Exploring ways teachers and students can use Pinterest

First day back at school term 2 is a curriculum day for us at Melbourne High School. The theme is ‘knowing highly able students and ourselves’. Apart from set keynotes we have the choice of running sessions and also selecting to attend others’ sessions. Mihaela Brysha (Head of the Visual and Performing Arts faculty) and I will be running a workshop about Pinterest. I’m sharing the presentation slides here.

I’ve been banging on about Pinterest for so long, you’d think I had shares in the company. For example, here, here, here, and here. Some of the earlier slides I’ve re-used from earlier presentations.

Pinterest is often overlooked by educators because it looks like a bit of fun with no substance. The power of Pinterest lies in the ability to find people who have curated the stuff you want. And then see who they are following. Although it’s an image-based platform – and that’s what makes it a preference for those who prefer visual collections – it’s also a good way to collect text-based things online as long as you can attach them to a picture. I use Pinterest and Diigo equally, sometimes saving the same thing to both. Diigo is more sophistocated in its options, allowing keyword searches, but also collaborative annotation. I just haven’t had much success selling it to teachers. When I want to share a collection of online resources with teachers, I often use Pinterest because it’s easy to see the contents at a glance. Of course, now everyone needs an account before they can even view what’s on Pinterest.
Meanwhile I find it difficult to comprehend that most teachers and students are happy either saving things to folders on their computers and therefore needing a USB, or going through their history. Come on people, there are much better ways to do that! And easier ways to share.

8 thoughts on “Exploring ways teachers and students can use Pinterest”

  1. Love the uses for Pinterest. Wondering what other wild uses might be made of it not intended by its creators, what re-purposes? Could we make a paper-style Pinterests for the classroom? in the hallway? for parents to create, too. Could Pinterest be like a seed packet? How about a mystery gift used one time and then discarded? Could we collect badges together? or pictures of weeds and wildflowers which we assign ours and others’ names to? I find myself looking at your blog’s background photo and thinking to myself, “That is a much more authentic Pinterest board than Pinterest could ever muster. So why can’t Pinterest be more like it?”
    Back to your post, I find all of these “annotation/curation” tools to be great for helping me to process the world, but I also ask myself, “Why?” You answer so ably here and I want to go …differently,too. I am not saying better, just saying further. There is a natural progression from collecting without comment to curating to creating. I think that creating is where I want to be. I want what Pinterest is and what Pinterest does to serve the Muse. That is what my paragraph above dithers about. Just thinking about how so much of what I do is secondary, indirect and adaptive. I get this powerful voice inside me that says, “Don’t just derive, make and thrive.” Of course, the irony is that I am replicating what you have started. For that I thank you, Tania.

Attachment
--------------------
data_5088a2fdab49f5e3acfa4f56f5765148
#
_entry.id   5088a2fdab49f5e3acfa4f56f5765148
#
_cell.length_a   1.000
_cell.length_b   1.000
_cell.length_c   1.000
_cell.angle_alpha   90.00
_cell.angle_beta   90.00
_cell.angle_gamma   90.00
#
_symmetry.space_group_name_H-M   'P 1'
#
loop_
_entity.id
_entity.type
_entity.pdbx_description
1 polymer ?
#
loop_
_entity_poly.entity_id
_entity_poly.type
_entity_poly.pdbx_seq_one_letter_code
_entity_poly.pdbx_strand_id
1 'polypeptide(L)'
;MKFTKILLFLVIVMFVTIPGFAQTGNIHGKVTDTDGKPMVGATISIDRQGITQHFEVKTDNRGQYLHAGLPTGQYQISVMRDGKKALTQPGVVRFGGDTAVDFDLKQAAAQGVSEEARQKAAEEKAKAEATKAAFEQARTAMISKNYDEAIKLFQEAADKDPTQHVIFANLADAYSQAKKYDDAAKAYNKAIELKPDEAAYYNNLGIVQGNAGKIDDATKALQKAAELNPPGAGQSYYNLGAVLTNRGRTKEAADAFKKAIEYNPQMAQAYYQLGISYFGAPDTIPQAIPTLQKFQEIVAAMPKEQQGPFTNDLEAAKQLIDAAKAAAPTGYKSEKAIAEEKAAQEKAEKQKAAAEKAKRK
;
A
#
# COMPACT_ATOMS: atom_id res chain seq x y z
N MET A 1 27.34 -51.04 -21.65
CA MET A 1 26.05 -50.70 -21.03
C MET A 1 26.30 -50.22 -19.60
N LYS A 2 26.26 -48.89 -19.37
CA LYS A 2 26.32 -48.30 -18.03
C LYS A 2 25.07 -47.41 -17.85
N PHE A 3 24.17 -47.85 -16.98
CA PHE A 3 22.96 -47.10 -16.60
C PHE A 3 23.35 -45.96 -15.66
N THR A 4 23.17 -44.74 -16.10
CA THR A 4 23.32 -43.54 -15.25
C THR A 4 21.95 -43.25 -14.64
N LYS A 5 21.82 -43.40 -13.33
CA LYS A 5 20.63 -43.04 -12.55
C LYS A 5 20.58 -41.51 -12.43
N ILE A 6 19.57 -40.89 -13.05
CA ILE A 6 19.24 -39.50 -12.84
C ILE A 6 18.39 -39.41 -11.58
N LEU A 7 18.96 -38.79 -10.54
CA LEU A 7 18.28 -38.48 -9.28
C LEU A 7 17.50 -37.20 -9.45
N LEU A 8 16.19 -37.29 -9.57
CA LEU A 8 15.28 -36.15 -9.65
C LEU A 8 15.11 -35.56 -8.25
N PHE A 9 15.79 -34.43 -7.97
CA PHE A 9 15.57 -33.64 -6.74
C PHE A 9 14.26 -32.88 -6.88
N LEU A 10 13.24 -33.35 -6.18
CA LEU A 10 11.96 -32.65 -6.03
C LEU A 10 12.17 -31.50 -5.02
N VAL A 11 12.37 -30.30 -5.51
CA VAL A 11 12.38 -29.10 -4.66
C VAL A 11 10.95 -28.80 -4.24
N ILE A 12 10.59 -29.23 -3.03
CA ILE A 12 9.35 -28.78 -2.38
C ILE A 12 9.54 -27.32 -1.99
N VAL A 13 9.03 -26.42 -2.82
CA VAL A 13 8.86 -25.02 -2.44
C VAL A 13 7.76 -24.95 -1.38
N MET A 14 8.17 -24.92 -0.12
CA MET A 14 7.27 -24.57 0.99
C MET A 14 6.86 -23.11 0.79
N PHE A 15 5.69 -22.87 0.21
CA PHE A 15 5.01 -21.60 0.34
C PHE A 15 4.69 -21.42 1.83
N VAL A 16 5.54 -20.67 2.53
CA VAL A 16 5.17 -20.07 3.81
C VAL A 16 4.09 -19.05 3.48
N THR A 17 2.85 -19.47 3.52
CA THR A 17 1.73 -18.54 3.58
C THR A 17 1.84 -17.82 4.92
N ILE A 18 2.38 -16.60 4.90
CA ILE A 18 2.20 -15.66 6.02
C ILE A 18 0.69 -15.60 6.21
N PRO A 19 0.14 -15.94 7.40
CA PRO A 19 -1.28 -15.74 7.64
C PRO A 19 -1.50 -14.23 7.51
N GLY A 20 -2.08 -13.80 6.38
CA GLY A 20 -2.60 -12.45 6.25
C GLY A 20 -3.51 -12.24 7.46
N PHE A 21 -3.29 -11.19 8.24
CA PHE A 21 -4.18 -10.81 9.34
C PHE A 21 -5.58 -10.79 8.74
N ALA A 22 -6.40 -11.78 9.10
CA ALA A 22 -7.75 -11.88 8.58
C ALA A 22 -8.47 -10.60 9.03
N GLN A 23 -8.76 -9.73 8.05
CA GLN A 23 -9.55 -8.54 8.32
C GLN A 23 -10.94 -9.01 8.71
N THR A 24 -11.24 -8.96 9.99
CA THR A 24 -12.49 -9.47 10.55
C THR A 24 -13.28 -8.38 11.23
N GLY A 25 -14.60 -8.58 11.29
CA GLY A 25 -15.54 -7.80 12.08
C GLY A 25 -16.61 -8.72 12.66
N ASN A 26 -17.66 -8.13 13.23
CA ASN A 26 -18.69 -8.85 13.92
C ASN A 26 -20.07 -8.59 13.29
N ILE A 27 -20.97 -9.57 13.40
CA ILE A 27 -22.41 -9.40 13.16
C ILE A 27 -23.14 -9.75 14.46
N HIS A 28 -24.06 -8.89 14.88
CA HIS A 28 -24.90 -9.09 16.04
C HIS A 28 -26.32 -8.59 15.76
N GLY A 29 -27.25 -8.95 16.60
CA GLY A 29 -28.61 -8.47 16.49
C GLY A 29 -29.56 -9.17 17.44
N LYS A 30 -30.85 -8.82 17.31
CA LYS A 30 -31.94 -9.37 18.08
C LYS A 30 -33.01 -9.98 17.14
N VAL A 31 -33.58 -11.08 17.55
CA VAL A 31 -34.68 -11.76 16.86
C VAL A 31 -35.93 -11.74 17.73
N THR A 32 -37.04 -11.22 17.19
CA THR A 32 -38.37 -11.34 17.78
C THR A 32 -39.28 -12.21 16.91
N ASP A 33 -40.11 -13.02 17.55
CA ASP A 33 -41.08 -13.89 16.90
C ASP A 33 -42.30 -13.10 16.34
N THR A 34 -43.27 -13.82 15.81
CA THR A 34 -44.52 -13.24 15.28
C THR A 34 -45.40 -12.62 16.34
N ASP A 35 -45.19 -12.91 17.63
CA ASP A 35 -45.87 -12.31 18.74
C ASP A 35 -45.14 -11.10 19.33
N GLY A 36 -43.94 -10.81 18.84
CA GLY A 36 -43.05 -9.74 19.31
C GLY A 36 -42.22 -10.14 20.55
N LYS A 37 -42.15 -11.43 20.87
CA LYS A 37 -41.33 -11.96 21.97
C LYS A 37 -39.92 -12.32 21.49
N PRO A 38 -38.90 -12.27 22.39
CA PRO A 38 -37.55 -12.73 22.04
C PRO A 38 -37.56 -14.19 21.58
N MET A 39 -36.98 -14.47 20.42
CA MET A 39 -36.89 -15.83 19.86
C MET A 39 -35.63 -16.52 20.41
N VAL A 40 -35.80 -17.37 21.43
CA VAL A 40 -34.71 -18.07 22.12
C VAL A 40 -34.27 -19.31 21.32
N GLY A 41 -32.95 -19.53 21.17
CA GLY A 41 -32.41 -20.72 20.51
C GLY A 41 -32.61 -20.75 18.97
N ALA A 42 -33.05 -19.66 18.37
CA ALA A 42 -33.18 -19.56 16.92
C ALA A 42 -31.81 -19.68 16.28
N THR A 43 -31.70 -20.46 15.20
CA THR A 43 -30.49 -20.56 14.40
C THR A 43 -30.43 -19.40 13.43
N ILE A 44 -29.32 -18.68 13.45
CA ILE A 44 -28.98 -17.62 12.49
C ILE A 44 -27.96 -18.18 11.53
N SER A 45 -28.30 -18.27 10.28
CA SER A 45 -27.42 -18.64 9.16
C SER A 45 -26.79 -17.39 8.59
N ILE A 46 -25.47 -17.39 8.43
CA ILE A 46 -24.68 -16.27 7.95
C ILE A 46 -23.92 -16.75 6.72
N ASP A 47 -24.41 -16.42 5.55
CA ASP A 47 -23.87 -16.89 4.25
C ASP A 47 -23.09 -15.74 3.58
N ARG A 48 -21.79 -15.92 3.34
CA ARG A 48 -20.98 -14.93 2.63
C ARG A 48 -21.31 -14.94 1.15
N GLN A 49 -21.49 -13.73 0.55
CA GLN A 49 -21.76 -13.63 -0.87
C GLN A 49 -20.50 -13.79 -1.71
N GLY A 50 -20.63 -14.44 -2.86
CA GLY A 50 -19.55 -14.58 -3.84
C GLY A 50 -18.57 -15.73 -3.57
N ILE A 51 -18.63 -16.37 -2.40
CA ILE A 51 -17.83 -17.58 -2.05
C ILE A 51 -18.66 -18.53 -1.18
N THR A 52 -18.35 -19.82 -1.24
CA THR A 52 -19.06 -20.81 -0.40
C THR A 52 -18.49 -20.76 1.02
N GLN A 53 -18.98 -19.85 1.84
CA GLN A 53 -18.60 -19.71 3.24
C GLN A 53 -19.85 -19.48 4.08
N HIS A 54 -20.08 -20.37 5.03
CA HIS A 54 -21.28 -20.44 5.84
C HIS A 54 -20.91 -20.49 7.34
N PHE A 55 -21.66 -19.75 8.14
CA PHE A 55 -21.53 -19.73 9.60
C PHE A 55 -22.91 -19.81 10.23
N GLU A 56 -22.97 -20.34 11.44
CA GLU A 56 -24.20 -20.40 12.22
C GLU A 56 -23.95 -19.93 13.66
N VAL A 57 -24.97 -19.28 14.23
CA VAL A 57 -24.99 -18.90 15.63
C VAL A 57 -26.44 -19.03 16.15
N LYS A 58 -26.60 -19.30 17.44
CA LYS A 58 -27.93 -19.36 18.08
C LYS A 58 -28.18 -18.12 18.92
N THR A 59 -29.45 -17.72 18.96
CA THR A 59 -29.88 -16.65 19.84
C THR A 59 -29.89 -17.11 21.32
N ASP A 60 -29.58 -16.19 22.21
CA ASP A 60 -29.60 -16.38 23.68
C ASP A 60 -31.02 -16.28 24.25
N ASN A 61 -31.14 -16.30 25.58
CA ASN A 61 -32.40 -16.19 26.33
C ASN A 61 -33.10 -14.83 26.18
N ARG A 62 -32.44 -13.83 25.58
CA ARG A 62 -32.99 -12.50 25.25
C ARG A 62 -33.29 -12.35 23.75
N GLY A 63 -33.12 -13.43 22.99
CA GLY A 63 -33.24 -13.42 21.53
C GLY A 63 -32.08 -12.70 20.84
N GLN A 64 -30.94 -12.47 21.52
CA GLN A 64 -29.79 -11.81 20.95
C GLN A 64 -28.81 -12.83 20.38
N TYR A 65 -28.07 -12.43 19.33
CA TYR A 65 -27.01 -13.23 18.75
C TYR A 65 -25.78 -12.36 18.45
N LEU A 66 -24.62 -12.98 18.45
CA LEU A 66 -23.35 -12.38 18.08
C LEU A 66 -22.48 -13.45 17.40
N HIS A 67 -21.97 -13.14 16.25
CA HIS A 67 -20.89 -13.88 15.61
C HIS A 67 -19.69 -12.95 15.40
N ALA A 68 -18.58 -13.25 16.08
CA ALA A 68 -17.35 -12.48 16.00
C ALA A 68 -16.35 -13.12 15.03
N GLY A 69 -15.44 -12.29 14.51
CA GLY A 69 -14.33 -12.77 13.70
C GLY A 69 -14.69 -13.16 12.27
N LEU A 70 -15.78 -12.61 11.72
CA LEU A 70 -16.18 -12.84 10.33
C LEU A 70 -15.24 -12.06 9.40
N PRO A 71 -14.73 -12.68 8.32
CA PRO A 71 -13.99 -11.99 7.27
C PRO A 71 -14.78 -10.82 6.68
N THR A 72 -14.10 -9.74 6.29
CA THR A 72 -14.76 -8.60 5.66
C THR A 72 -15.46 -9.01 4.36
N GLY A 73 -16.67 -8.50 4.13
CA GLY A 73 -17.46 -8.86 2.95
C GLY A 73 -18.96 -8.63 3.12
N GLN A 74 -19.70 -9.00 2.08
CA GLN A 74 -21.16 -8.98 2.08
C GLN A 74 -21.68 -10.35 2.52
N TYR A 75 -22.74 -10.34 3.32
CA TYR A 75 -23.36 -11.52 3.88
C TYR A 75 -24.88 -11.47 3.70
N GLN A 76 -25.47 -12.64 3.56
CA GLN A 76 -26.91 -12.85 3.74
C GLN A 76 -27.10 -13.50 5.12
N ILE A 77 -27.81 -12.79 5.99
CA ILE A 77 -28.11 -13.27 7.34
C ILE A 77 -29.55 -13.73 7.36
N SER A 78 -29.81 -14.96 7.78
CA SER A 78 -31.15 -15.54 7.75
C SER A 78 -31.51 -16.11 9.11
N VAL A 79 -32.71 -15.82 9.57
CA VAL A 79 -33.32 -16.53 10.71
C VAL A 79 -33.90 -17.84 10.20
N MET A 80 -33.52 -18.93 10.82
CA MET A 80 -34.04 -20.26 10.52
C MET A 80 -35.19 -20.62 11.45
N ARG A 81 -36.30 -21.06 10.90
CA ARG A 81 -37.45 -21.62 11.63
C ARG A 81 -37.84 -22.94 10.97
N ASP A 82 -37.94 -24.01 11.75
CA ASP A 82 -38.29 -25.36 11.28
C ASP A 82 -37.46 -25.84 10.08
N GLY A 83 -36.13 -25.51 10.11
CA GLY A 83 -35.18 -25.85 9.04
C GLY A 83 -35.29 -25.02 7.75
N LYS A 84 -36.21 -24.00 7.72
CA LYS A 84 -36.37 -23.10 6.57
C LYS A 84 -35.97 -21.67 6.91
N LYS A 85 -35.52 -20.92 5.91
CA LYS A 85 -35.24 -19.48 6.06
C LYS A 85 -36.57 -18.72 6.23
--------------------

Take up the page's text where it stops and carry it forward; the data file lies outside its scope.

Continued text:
1. Oh! First of all to your reply, Terry. Always excited to get a response here – often a lonely place. And oh! also to the fact that you’ve jumped into my puddle and splashed out into all directions. I am going to have fun thinking about what you’ve said, and what it could mean to me. Relieved: was feeling like an old sales person who once believed in the product but lost the inspiration. Don’t get me wrong – I need Pinterest and use it daily. Not sure if it’s serving me or if I’m serving it though. A bit of compulsive collecting? And at the back of my mind the question: how many people are looking in and making it worthwhile? Of course, much of my role as teacher librarian is curation for teachers and students, so it serves me well in this regard. Yes, I am inwardly struggling with a role which renders me ‘secondary, indirect and adaptive’. I know that’s not what you meant to say (I think) but it fits. But that’s another story.
      Hmmm… ‘Don’t just derive, make and thrive’. This requires much thought. Thank you, Terry.

      1. You are an inspiration, Tania, and no critique intended from me. You are primary, direct, and a force of nature. 😉

  2. Agree completely re social bookmarking/sharing – whyever would you bookmark stuff privately? 🙂

    Thanks to Terry for bringing me here thru his blog. I might have missed this. You’ve renewed my interest in Pinterest – me not being naturally inclined to visual anything but knowing many other people are. I should go back to my account and think of ways of using it in my prof dev and teaching.

    I just recently impressed someone with the collab annotation features of Diigo, so I’ll see what happens when she implements this with her students.

    1. Hi Maha, i’m interested to see how you will use Pinterest. I’m ready to see it used in new ways. Bookmarking without sharing? Yeah, I’m with you. And it’s good to see people from all over finding your stuff useful even when your own school isn’t interested (on the whole). C’est la vie.

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